When the blockbuster movie "13 Hours" opens this week there will follow a hard few days for President Obama and former Secretary of State Hillary Clinton. Hard, but not as hard as the years that have followed the families of Ambassador J. Christopher Stevens, Sean Smith, Tyrone Woods and Glen Doherty.
The movie mentions neither the president nor the then secretary of state by name, and no expressed argument is made as to what the two did or didn't do to assist their embattled ambassador, his staff, and the CIA Benghazi outpost on Sept. 11, 2012. But the overwhelming impression of the huge number of people certain to see the first big release of the year, will be that they did not do enough.
In fact, it will be that they did nothing at all. Nothing.
The producers of the movie gave gifted director Michael Bay exactly what he needed: an exact replica of the layout of the special mission and the CIA "annex" as well as the chaos that pulsed through the city before and during the attacks. The warrior heroes of the film get the honor they deserve, but the sense of their bravery is mirrored on the downside by the recognition of the cowardice of the political leadership that put them in Benghazi to fend for themselves in the first place.
Four died. Many more were wounded. And then the lying began.
That lying continues still, though as recently as last week it may have begun to break. Former CIA Director and retired Gen. David Petreaus was in closed session before the House Select Committee on Benghazi as the Trey Gowdy-led panel continues its painstaking inquiry into just what happened that night.
"13 Hours" is going to tell everyone who is interested — and millions will be interested, and riveted, by the intense gunfight that breaks out early and never lets up until the dead are sent home — that the cries for help from the brave civilians and soldiers of Benghazi were many and urgent throughout the hours of attack. But the response was ... silence.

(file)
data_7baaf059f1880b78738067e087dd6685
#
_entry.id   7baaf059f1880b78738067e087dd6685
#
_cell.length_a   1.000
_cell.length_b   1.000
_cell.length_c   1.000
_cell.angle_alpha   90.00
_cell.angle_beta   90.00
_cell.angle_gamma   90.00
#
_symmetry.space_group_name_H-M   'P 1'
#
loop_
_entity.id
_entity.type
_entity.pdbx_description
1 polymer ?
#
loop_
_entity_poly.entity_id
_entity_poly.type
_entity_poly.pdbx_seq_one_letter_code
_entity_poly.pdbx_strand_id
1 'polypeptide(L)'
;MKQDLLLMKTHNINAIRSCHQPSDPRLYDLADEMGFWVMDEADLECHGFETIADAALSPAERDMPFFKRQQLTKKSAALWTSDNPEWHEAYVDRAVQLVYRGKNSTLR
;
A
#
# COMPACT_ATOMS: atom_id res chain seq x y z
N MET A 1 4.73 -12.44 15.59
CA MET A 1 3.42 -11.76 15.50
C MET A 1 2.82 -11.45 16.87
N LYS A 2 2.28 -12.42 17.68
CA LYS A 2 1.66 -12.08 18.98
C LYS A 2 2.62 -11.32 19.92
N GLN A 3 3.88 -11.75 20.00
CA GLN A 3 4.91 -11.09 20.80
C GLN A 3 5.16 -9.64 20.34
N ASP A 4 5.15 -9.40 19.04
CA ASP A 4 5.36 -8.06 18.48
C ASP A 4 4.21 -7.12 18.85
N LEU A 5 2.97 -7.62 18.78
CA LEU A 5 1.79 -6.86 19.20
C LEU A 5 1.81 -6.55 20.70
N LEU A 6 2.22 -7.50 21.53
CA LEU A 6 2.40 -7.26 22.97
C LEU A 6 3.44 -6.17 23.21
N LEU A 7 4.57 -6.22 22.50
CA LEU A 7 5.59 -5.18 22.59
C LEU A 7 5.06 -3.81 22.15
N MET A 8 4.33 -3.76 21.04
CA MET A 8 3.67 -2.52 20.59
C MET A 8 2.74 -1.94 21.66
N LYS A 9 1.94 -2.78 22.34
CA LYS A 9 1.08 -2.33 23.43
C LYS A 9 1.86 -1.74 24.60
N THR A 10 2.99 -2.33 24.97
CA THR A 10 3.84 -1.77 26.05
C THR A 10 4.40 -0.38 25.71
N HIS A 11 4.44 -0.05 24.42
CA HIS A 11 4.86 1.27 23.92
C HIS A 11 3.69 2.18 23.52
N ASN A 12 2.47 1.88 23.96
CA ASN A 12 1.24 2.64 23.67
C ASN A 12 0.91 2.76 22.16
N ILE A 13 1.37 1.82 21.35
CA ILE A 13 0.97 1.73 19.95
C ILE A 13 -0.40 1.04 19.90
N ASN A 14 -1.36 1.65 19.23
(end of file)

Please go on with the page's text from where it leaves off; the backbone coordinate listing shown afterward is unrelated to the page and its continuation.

Hillary, of course, famously testified that she talked to the No. 2 in Tripoli, Gregory Hicks, and that later in the evening, as Hicks and his team evacuated to safer quarters and the ambassador's death was confirmed, that she simply went home. It was, after all, late. She was tired. She had a private server at home to keep her up to speed.
We still don't know what the president was doing as brave men fought and some died. We do not know why Hillary didn't call back Mr. Hicks. We do know she cut and ran that night.
We also now know, thanks to the document dump Friday, that Hillary knew the rules about using private email (she was shocked others did so) and that she directed her staff to alter classified documents and send them to her via non-secure means, a violation of 18 U.S.C. Section 1924.
But we don't know if it will matter to the election of 2016. If Donald Trump makes an issue of her lawlessness regarding the server, the public will get the education it deserves on that front.
It is director Bay, however, who will leave those who will open their eyes and ears to see and hear seething about Hillary's massive fail that night in 2012.
Democrats say Americans don't care, that it is old news, that she testified for 11 hours, et cetera, et cetera.
But now they get to see — to feel — what happened. "Game Change" is a book, a movie and yes, now a cliche. "13 Hours" and the latest smoking gun emails aren't "game changes" in that sense. It doesn't make political arguments or seek political changes.
Rather the movie is simply and completely an indictment. Let's hope that at least one from the Justice Department follows on some aspect of the corruption that pervaded the State Department, and the secretary and the president who superintended it.
Hugh Hewitt is a nationally syndicated talk radio host, law professor at Chapman University's Fowler School of Law, and author, most recently of The Queen: The Epic Ambition of Hillary and the Coming of a Second "Clinton Era." He posts daily at HughHewitt.com and is on Twitter @hughhewitt.